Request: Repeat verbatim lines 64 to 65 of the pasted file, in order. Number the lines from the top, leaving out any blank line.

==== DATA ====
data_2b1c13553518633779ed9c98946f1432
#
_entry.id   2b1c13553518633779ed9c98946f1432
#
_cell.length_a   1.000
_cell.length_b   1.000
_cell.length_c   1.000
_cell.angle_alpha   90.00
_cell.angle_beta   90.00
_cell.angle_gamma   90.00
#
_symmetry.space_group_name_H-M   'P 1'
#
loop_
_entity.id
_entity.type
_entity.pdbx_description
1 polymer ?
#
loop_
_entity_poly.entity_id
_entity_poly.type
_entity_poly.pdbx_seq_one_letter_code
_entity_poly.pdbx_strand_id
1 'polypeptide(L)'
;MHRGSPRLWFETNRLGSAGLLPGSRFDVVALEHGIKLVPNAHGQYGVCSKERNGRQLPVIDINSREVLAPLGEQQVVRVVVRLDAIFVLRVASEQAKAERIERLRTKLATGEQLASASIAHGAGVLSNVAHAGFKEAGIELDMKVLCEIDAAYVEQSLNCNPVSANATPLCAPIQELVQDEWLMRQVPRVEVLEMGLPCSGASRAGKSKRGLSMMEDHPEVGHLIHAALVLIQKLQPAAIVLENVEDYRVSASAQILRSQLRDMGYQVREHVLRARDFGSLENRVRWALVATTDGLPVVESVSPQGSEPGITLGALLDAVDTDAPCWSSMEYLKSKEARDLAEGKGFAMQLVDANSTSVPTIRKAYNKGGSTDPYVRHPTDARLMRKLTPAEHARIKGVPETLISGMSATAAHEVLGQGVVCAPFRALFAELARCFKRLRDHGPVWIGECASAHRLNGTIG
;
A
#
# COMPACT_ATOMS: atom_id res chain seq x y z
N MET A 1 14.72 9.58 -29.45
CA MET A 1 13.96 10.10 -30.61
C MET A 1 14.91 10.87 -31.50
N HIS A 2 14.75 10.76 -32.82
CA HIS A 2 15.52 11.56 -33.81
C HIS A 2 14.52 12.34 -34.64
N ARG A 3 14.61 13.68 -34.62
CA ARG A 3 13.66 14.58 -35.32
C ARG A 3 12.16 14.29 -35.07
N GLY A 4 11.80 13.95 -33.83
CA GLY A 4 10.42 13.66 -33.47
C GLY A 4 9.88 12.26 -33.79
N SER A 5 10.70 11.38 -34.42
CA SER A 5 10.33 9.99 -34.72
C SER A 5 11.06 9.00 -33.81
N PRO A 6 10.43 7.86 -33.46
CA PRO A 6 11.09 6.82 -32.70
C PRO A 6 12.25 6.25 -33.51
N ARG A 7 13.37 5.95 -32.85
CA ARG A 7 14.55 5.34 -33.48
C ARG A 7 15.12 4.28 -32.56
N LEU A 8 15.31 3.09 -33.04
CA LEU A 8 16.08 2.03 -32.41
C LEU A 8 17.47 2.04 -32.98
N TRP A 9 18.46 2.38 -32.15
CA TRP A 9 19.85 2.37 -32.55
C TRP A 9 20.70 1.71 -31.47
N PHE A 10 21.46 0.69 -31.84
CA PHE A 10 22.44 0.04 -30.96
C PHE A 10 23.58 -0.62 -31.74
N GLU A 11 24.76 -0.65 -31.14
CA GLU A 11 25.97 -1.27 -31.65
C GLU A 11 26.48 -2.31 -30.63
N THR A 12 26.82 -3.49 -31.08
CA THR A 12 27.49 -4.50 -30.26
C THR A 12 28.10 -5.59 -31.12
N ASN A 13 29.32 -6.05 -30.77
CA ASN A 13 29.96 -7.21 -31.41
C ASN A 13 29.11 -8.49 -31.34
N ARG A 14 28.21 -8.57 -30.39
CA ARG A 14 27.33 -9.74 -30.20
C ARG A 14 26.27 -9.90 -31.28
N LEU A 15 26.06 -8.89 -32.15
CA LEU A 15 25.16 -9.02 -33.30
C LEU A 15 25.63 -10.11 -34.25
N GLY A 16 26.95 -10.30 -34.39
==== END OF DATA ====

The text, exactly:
N THR A 12 26.82 -3.49 -31.08
CA THR A 12 27.49 -4.50 -30.26